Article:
Japan’s exports in September shrink for the first time since 2016

Total exports fell by 1.2% in September from a year ago, reversing from the 6.6% increase in August.
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Japan’s exports fell for the first time in almost two years in September, as shipments to its major export trading partners China and the United States (US) fell.

Total exports fell by 1.2% in September from a year ago, reversing from the 6.6% increase in August, data from Japan’s Ministry of Finance showed. The decline was below the 1.9% rise economists in a Reuters poll had expected.

The previous fall in exports was in November 2016 when sluggish foreign demand had weighed on trade.

Exports to China, Japan’s largest trading partner fell by 1.7% in the last month, making it the first decline in seven months, as shipments of semiconductor production equipments fell.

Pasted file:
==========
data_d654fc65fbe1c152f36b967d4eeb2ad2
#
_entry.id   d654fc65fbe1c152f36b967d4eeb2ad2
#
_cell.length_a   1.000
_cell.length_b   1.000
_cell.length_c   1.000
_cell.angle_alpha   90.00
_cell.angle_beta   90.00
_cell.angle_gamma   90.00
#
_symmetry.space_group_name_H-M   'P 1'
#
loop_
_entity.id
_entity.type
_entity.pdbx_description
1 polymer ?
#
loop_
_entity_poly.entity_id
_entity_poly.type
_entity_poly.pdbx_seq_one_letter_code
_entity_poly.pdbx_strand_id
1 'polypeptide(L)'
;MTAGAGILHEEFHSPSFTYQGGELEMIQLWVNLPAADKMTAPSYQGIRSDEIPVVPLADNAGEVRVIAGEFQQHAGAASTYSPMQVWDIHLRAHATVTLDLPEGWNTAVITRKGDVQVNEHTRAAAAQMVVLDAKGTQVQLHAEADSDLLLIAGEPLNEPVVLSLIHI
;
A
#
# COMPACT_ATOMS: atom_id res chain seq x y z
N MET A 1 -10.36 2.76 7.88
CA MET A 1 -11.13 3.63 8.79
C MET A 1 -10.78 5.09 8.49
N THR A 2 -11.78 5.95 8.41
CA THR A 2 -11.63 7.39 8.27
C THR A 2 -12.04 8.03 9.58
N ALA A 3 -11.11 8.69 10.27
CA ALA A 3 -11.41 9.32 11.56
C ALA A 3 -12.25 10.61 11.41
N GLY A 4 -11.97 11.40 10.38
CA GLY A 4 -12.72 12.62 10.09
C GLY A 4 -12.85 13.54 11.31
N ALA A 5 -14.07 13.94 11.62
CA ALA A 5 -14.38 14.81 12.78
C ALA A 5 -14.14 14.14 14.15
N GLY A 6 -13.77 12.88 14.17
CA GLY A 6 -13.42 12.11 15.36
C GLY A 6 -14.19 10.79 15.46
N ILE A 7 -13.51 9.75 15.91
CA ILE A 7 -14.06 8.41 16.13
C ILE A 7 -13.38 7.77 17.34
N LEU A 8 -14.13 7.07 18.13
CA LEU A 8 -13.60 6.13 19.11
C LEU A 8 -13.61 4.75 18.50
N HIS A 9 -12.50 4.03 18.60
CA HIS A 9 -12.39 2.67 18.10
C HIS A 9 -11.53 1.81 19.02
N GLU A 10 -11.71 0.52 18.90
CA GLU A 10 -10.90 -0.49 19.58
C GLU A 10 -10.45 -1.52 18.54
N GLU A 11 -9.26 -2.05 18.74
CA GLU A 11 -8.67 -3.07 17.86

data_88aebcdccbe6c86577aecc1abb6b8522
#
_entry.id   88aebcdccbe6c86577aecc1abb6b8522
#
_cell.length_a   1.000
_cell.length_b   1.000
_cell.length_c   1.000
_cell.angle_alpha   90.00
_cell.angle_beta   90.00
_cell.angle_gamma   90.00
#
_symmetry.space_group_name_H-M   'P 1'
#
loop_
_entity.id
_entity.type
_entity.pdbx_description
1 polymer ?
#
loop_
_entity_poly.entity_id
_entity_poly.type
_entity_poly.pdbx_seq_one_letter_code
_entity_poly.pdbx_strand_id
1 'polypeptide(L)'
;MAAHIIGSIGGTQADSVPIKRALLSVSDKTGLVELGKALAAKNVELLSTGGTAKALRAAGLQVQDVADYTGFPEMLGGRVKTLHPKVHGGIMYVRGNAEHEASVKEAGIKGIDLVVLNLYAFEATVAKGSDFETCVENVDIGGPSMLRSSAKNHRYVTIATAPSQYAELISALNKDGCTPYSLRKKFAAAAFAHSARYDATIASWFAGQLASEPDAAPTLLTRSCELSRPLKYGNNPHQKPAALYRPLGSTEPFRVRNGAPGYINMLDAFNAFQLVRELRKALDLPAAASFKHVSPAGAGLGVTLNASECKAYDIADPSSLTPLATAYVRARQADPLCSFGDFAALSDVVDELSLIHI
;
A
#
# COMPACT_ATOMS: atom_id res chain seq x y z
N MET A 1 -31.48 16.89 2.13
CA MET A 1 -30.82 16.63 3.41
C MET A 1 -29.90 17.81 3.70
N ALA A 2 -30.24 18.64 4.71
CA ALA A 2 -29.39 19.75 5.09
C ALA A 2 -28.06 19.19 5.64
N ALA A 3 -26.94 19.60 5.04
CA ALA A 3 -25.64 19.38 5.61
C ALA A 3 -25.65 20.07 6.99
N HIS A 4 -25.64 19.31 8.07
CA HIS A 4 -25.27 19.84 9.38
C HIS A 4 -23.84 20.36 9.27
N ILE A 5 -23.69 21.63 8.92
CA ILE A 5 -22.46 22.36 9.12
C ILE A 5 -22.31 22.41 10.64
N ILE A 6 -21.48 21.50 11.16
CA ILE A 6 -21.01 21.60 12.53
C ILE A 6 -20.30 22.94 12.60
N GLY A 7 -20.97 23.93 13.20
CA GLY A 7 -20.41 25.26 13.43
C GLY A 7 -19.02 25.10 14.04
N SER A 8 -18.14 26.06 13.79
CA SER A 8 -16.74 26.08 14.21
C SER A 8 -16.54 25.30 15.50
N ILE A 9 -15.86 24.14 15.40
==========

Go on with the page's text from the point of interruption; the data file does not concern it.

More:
Exports to the US were lower by 0.2%, due to lesser shipments of construction and mining machinery, medicines, and automotive parts. Imports from the US rose by 3.1%, led by crude oil, and liquefied petroleum gas.

Shipments to South Korea shrank by 4.6% while for Asia as a whole (including China and South Korea), exports were higher by 0.9%.

US President Donald Trump has previously voiced his dissatisfaction with Japan’s US$69 billion trade surplus with the US, and have been pressuring for a two-way agreement to address the issue.

The US has been working on expanding its trade and investment front by negotiating separate trade agreements with Japan, the European Union, and the United Kingdom.

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